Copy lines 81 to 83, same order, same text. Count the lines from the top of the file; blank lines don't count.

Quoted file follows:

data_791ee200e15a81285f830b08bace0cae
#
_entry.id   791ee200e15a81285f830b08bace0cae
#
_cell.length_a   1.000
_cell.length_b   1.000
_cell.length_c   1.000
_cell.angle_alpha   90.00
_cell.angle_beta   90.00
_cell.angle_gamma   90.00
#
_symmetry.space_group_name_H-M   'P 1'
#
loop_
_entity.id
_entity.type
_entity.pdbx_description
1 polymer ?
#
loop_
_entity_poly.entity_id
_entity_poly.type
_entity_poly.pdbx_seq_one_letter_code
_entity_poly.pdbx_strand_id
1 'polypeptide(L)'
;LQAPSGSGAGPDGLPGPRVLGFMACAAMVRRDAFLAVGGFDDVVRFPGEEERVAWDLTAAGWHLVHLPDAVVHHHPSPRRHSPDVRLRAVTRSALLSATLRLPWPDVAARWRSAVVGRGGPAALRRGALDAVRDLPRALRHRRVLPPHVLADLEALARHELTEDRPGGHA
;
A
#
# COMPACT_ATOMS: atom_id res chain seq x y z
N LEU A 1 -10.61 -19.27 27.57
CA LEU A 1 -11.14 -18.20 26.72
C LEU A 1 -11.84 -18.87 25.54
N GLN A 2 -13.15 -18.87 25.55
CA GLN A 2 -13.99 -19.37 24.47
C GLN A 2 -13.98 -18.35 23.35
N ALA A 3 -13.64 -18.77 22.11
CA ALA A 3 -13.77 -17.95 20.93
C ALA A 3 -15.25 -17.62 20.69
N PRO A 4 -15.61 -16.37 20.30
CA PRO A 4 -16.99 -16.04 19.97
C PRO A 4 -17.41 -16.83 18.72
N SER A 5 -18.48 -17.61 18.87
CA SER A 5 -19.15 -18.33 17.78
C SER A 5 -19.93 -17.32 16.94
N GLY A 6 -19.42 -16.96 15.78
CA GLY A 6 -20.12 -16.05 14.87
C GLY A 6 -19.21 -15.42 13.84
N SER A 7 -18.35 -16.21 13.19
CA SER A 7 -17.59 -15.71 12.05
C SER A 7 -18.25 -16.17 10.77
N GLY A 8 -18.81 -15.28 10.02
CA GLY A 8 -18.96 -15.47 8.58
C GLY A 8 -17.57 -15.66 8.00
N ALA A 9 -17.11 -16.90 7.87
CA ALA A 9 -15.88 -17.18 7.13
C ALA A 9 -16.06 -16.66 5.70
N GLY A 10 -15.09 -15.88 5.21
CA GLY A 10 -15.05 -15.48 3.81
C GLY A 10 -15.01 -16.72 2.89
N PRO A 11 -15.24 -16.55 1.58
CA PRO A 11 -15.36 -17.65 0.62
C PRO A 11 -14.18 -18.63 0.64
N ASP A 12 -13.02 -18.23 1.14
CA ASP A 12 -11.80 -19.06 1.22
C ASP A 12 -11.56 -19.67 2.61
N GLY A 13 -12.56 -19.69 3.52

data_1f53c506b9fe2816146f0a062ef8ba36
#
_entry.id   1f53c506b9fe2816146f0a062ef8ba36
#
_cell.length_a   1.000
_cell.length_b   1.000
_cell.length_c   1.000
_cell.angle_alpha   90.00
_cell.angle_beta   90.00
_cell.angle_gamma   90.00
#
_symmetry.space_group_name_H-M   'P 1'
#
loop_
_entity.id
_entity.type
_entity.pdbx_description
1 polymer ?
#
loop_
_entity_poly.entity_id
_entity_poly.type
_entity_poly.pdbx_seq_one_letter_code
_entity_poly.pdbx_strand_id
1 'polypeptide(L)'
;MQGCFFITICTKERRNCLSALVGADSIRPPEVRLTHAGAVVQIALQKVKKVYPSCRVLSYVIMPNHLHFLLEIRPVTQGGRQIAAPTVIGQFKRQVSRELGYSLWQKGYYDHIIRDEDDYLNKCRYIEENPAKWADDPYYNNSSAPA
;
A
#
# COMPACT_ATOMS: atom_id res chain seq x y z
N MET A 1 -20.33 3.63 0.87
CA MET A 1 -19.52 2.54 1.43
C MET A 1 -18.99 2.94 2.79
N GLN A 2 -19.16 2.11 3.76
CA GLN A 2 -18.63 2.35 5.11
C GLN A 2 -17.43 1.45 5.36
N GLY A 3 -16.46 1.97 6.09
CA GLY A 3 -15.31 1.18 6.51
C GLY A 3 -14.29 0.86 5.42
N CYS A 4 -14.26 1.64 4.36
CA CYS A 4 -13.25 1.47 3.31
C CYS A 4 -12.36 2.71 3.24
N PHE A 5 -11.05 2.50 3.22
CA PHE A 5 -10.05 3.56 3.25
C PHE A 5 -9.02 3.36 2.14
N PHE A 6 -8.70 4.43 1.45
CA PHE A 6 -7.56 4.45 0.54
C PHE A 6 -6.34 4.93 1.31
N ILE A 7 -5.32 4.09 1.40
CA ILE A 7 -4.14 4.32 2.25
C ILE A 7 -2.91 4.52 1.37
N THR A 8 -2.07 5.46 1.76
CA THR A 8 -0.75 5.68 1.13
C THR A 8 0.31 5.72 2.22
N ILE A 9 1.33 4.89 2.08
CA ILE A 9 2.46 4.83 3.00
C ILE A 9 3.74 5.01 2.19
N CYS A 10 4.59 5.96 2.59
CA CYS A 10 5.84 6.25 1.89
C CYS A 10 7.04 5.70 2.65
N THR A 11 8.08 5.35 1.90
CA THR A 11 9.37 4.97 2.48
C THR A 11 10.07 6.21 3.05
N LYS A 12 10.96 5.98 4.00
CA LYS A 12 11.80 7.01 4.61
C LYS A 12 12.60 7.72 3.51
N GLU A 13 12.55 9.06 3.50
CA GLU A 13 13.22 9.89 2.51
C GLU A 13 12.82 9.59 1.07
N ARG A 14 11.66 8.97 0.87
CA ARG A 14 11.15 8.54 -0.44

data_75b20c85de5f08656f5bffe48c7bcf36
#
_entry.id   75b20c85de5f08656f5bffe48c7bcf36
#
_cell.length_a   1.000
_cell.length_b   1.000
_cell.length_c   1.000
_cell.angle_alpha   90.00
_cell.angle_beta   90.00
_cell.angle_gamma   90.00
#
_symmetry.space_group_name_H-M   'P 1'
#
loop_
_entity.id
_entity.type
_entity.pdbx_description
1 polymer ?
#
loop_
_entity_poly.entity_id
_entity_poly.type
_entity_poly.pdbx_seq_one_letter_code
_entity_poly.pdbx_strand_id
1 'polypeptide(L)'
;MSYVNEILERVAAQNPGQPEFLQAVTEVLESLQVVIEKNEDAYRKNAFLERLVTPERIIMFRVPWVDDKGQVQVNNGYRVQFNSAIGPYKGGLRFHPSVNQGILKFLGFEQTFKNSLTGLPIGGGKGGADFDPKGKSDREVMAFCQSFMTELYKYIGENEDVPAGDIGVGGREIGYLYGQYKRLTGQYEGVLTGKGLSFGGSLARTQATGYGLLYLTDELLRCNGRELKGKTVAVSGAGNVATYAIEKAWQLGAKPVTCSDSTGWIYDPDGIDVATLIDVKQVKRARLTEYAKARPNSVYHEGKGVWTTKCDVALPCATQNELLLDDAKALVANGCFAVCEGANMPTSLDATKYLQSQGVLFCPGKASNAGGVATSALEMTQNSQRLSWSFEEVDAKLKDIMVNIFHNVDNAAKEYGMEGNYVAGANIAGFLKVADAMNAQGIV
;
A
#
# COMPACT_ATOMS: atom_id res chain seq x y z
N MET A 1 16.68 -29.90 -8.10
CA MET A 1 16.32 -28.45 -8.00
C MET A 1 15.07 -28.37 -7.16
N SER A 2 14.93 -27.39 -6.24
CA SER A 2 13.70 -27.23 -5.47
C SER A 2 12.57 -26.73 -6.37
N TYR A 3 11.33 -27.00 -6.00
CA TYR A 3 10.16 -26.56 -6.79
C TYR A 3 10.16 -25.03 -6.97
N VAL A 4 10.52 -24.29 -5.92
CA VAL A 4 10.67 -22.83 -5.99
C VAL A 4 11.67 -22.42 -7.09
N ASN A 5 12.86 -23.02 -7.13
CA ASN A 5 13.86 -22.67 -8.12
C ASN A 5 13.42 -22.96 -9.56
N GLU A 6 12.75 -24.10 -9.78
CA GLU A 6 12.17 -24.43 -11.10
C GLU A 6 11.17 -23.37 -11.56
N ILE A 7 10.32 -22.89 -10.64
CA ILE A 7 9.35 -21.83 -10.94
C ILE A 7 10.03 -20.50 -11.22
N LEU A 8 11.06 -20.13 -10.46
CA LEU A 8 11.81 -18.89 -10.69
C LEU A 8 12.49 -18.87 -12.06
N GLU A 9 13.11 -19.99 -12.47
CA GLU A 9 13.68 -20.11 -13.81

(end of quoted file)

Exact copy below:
loop_
_entity.id
_entity.type